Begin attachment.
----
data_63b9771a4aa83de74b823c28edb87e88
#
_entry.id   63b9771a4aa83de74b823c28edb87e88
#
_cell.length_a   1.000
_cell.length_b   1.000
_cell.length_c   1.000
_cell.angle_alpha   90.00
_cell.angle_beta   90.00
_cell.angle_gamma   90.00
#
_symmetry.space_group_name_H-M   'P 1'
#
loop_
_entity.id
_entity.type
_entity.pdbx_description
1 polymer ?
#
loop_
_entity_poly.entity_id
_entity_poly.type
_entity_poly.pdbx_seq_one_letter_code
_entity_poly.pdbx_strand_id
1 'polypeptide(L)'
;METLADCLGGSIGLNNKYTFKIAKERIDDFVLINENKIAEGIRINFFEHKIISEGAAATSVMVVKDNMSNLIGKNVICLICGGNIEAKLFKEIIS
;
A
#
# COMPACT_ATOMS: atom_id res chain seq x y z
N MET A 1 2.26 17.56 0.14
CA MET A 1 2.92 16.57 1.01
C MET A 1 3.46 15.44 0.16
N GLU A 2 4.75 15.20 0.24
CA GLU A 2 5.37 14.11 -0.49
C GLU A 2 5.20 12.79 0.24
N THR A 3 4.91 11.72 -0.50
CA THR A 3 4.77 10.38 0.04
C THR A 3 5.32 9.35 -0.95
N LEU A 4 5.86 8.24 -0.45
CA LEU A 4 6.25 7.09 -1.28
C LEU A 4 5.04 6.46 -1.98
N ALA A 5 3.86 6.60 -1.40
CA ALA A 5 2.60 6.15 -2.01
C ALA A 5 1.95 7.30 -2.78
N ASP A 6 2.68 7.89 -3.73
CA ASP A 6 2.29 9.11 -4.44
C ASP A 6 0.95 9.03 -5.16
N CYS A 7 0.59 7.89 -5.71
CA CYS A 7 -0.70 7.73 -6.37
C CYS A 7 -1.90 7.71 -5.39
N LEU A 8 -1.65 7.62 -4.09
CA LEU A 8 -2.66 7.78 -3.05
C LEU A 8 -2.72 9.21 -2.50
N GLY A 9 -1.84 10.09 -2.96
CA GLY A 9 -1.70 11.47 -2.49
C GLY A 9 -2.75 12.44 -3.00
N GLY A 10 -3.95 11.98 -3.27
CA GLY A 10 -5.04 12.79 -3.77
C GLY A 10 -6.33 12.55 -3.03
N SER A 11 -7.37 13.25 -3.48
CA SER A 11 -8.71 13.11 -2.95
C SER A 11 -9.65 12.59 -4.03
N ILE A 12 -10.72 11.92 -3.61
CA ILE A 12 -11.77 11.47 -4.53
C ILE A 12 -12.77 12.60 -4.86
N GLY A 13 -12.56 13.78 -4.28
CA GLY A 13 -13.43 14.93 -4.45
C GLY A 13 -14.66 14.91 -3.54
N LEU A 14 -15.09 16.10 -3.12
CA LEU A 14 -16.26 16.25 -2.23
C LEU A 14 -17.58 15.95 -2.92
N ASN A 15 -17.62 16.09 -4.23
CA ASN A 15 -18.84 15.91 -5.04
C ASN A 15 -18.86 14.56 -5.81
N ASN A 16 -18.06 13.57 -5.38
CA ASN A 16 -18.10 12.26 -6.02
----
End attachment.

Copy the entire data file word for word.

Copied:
data_63b9771a4aa83de74b823c28edb87e88
#
_entry.id   63b9771a4aa83de74b823c28edb87e88
#
_cell.length_a   1.000
_cell.length_b   1.000
_cell.length_c   1.000
_cell.angle_alpha   90.00
_cell.angle_beta   90.00
_cell.angle_gamma   90.00
#
_symmetry.space_group_name_H-M   'P 1'
#
loop_
_entity.id
_entity.type
_entity.pdbx_description
1 polymer ?
#
loop_
_entity_poly.entity_id
_entity_poly.type
_entity_poly.pdbx_seq_one_letter_code
_entity_poly.pdbx_strand_id
1 'polypeptide(L)'
;METLADCLGGSIGLNNKYTFKIAKERIDDFVLINENKIAEGIRINFFEHKIISEGAAATSVMVVKDNMSNLIGKNVICLICGGNIEAKLFKEIIS
;
A
#
# COMPACT_ATOMS: atom_id res chain seq x y z
N MET A 1 2.26 17.56 0.14
CA MET A 1 2.92 16.57 1.01
C MET A 1 3.46 15.44 0.16
N GLU A 2 4.75 15.20 0.24
CA GLU A 2 5.37 14.11 -0.49
C GLU A 2 5.20 12.79 0.24
N THR A 3 4.91 11.72 -0.50
CA THR A 3 4.77 10.38 0.04
C THR A 3 5.32 9.35 -0.95
N LEU A 4 5.86 8.24 -0.45
CA LEU A 4 6.25 7.09 -1.28
C LEU A 4 5.04 6.46 -1.98
N ALA A 5 3.86 6.60 -1.40
CA ALA A 5 2.60 6.15 -2.01
C ALA A 5 1.95 7.30 -2.78
N ASP A 6 2.68 7.89 -3.73
CA ASP A 6 2.29 9.11 -4.44
C ASP A 6 0.95 9.03 -5.16
N CYS A 7 0.59 7.89 -5.71
CA CYS A 7 -0.70 7.73 -6.37
C CYS A 7 -1.90 7.71 -5.39
N LEU A 8 -1.65 7.62 -4.09
CA LEU A 8 -2.66 7.78 -3.05
C LEU A 8 -2.72 9.21 -2.50
N GLY A 9 -1.84 10.09 -2.96
CA GLY A 9 -1.70 11.47 -2.49
C GLY A 9 -2.75 12.44 -3.00
N GLY A 10 -3.95 11.98 -3.27
CA GLY A 10 -5.04 12.79 -3.77
C GLY A 10 -6.33 12.55 -3.03
N SER A 11 -7.37 13.25 -3.48
CA SER A 11 -8.71 13.11 -2.95
C SER A 11 -9.65 12.59 -4.03
N ILE A 12 -10.72 11.92 -3.61
CA ILE A 12 -11.77 11.47 -4.53
C ILE A 12 -12.77 12.60 -4.86
N GLY A 13 -12.56 13.78 -4.28
CA GLY A 13 -13.43 14.93 -4.45
C GLY A 13 -14.66 14.91 -3.54
N LEU A 14 -15.09 16.10 -3.12
CA LEU A 14 -16.26 16.25 -2.23
C LEU A 14 -17.58 15.95 -2.92
N ASN A 15 -17.62 16.09 -4.23
CA ASN A 15 -18.84 15.91 -5.04
C ASN A 15 -18.86 14.56 -5.81
N ASN A 16 -18.06 13.57 -5.38
CA ASN A 16 -18.10 12.26 -6.02